[ ... 2s CPU time to delete a file ... ]
> [root@siFlash test]# filefrag 1.r.48.0
> 1.r.48.0: 1364 extents found
>> It's not addressing the exact issue, but why are the files so
>> fragmented? Are they very hole-y or is it just an issue with
>> how they are written? Perhaps preallocation would help you
That's not that fragmented, and I am a bit surprised that it
takes 2s of CPU time to delete a bit over 1,000 extents (unless
there is a repeated linear search). I have seen over 800,000
extents in a file created on XFS by someone who thought it was a
fine idea to have sparse virtual disk images, especially for a
rapidly growing Maildir archive...
[ ... ]
> So to summarize, the delete performance will be (at least) in
> part a function of the fragmentation? [ ... ] A directory
> full of massively fragmented files will take longer to delete
> than a directory of contiguous and larger extents?
The list of extents is part of filesystem metadata. It's also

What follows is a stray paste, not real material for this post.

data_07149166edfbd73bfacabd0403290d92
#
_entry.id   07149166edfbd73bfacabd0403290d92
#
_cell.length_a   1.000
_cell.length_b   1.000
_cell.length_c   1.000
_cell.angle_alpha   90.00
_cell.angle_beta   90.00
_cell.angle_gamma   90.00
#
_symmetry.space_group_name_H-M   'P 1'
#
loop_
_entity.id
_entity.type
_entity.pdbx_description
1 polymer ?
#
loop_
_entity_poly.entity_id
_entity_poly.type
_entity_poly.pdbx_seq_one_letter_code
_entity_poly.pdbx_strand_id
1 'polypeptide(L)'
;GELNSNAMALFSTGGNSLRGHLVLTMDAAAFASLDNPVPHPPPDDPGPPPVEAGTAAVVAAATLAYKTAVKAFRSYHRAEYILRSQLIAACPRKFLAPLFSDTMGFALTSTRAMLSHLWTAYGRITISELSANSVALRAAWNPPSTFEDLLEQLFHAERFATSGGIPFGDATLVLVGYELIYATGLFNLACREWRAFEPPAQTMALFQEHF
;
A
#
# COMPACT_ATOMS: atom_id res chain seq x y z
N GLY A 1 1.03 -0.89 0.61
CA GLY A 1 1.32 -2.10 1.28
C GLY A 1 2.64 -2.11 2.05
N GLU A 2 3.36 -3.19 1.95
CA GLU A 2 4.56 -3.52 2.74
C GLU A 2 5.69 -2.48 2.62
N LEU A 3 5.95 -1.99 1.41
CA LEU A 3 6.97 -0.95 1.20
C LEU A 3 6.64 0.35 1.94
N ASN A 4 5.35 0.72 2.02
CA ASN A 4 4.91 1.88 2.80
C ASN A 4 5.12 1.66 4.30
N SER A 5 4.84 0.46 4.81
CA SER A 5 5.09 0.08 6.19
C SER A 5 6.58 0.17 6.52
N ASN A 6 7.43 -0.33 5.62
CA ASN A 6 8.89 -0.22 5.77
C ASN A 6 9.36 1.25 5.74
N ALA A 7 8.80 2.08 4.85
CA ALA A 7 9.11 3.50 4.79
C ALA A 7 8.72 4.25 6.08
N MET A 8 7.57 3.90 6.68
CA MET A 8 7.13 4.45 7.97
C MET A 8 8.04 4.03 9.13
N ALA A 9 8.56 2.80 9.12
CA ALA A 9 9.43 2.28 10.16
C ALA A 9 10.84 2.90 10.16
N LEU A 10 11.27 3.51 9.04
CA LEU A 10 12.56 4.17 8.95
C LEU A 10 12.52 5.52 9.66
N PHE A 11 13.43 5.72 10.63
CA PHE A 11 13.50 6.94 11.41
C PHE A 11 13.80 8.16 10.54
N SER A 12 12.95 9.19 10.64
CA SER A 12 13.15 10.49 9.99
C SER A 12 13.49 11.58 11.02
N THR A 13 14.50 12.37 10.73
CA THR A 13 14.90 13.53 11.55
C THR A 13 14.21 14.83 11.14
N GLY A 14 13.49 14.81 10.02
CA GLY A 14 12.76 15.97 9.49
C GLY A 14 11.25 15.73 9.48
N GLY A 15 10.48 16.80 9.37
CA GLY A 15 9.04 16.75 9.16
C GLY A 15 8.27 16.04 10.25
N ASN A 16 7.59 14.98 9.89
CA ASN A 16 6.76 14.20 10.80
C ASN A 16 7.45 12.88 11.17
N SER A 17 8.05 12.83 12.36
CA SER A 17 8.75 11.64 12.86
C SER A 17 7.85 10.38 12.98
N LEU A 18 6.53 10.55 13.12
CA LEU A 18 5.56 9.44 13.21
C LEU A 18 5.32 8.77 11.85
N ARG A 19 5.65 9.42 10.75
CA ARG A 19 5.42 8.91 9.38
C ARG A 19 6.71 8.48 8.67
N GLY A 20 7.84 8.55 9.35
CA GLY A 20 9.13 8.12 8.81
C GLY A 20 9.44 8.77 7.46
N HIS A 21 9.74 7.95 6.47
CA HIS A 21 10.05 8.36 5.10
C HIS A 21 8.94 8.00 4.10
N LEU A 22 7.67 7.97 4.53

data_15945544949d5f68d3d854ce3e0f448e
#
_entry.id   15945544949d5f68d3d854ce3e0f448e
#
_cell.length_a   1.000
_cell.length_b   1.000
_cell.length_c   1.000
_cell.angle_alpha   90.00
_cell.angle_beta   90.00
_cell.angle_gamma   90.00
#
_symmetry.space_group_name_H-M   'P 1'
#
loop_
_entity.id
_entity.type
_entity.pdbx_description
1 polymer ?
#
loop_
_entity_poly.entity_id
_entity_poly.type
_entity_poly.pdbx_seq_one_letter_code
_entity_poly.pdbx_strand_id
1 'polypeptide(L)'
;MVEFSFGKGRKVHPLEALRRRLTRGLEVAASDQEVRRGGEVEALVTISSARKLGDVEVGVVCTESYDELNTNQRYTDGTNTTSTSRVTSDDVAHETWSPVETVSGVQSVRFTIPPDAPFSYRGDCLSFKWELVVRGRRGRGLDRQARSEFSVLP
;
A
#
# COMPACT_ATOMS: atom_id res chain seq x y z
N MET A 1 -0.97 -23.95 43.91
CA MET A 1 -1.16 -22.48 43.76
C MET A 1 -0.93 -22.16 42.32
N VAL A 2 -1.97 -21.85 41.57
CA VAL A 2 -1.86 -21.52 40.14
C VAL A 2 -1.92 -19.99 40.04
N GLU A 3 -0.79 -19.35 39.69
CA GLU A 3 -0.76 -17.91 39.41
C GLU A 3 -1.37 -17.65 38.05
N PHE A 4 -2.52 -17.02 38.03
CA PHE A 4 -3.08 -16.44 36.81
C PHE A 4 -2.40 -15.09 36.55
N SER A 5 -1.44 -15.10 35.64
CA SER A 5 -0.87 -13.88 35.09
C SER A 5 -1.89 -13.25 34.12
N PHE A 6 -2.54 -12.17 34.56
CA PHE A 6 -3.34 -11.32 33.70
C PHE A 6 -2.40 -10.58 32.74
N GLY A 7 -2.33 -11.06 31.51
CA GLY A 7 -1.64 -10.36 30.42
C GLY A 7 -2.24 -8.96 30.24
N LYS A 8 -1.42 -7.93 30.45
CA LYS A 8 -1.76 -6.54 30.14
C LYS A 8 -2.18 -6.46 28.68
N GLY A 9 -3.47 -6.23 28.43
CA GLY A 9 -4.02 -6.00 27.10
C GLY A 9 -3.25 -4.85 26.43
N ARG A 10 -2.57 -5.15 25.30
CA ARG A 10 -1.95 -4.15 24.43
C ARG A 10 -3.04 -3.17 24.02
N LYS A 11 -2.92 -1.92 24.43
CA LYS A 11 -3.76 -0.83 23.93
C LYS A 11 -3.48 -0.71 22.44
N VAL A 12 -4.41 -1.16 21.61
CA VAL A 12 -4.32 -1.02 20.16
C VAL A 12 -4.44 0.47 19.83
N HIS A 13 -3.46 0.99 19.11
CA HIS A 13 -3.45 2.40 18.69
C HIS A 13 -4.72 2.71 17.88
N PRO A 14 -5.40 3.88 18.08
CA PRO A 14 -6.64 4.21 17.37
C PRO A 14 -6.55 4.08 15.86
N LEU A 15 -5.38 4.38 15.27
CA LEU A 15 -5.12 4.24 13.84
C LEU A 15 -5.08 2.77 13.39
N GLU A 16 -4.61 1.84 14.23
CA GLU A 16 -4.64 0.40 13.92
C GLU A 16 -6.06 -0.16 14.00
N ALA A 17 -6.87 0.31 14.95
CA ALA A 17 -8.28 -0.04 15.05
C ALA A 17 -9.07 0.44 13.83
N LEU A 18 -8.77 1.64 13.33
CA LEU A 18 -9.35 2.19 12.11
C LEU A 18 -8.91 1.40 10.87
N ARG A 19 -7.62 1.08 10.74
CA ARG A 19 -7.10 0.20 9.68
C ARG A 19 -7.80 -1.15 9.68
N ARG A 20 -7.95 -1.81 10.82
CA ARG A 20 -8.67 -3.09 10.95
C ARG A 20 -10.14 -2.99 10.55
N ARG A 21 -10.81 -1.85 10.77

what happens with traditional designs with block-tree based
filesystem, deleting a large 3 level tree of blocks can take a
very long time (but mostly seeks, not CPU).
> And I did some experimentation using xfs_repair, and it seems to
> be the case there as well ... the higher level of fragmentation,
> the longer the repair seems to take.
That's expected too: more metadata to verify.
In some way a file over many extents behaves like a non-extent
The special detail about many extents and XFS is that XFS loads
and keeps in memory the entire extent table on filen open. This to
me seems a reasonable design choice, as XFS tries pretty hard to
ensure that files have few extents or offers applications ways
(that probably few applications use) to improve the chances of